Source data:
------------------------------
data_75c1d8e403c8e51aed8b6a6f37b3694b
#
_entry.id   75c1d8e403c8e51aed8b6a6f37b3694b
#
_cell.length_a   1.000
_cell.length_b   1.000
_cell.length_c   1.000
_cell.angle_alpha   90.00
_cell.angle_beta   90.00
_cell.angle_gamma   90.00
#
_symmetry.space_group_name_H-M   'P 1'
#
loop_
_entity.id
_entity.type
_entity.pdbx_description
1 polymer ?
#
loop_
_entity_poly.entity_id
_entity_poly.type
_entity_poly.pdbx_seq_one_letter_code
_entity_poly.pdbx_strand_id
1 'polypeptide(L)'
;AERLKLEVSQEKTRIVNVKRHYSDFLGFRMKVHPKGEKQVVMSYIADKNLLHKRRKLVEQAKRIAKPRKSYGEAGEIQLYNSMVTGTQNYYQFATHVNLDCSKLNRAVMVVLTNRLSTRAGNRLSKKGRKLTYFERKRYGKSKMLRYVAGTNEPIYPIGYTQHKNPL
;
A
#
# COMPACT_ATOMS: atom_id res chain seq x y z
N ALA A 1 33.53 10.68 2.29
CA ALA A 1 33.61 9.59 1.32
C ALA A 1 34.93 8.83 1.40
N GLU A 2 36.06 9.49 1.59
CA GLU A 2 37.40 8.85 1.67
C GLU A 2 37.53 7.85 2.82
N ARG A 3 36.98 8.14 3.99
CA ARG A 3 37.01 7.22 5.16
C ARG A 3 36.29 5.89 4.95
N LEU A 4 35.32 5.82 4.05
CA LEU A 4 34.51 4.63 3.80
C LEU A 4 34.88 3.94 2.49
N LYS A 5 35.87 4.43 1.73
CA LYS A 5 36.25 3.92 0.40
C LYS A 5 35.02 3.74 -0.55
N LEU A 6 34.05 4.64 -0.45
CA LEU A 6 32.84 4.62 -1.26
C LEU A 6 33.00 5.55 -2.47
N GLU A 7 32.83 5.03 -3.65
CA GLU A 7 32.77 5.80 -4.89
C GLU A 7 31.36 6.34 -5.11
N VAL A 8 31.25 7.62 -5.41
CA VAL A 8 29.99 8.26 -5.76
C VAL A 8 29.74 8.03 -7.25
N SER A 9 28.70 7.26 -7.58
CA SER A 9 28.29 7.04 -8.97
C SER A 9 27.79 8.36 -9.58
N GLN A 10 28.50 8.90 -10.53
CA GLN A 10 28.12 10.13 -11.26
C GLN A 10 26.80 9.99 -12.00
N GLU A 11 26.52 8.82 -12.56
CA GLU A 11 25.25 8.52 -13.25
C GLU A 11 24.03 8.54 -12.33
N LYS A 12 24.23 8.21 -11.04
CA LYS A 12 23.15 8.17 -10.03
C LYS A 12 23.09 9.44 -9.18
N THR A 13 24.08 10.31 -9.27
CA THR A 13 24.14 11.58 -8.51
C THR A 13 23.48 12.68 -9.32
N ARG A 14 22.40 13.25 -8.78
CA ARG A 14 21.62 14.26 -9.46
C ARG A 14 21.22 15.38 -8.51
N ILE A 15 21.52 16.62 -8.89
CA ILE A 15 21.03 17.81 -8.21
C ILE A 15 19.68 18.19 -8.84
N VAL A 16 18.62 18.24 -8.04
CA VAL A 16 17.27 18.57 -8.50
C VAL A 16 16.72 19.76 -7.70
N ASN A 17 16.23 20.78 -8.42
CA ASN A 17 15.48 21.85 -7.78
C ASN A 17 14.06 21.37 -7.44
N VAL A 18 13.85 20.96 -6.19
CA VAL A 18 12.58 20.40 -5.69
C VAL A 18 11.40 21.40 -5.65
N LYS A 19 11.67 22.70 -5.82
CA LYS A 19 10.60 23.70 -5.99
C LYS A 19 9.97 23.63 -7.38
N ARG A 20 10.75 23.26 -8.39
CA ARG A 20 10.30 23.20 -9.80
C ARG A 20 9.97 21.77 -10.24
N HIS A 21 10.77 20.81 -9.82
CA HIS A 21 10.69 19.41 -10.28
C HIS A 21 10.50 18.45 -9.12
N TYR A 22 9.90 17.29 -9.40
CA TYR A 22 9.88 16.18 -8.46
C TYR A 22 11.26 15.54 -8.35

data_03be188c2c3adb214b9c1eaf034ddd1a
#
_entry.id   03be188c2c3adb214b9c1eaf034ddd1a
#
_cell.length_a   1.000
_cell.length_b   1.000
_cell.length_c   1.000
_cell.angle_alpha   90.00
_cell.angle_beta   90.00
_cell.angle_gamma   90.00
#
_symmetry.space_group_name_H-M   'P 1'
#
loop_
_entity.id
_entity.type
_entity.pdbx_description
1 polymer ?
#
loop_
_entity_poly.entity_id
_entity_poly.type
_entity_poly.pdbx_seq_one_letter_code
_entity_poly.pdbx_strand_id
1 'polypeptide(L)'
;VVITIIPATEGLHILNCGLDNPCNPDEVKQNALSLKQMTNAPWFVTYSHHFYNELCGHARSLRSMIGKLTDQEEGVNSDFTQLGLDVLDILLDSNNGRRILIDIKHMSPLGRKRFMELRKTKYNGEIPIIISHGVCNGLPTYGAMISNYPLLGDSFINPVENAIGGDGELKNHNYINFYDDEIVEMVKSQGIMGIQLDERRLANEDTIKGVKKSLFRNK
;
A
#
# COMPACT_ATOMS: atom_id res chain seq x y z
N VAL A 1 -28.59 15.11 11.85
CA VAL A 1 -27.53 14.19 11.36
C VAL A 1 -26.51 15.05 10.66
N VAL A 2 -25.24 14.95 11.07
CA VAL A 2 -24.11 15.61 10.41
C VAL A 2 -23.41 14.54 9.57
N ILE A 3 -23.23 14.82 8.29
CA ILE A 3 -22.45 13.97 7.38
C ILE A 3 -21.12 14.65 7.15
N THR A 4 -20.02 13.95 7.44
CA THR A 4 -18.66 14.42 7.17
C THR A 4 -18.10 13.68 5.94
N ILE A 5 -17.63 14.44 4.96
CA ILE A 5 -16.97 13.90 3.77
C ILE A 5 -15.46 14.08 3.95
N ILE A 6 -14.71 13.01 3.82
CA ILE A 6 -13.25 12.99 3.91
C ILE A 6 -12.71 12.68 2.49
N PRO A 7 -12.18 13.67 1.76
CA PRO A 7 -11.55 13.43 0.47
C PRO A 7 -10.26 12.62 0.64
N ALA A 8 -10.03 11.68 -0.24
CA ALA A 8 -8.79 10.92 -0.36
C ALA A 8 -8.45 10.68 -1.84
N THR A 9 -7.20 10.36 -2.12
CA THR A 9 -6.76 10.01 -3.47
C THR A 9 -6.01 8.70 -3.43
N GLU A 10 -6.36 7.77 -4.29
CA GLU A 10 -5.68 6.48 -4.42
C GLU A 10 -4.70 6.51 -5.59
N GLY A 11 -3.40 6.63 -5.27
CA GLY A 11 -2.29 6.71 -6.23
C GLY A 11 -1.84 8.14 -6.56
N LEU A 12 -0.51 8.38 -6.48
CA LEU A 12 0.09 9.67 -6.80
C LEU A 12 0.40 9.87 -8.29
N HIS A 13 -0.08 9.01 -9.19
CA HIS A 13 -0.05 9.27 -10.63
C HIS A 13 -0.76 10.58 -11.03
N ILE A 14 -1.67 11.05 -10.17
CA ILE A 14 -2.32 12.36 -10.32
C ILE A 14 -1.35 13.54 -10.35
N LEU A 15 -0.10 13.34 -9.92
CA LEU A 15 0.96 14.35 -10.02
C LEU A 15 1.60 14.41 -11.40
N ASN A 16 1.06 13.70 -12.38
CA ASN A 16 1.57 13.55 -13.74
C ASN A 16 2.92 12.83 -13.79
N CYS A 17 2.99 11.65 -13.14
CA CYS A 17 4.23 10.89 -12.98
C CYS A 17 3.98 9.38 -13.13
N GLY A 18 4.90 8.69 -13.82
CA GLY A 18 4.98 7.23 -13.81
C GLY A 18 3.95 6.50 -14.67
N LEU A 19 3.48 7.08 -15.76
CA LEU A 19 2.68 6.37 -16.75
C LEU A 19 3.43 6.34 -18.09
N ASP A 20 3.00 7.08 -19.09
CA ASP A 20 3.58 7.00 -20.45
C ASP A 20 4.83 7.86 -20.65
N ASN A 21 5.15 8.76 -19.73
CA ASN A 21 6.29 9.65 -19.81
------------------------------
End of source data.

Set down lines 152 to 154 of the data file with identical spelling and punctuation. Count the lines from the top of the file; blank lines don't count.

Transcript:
CA THR A 9 -6.76 10.01 -3.47
C THR A 9 -6.01 8.70 -3.43
N GLU A 10 -6.36 7.77 -4.29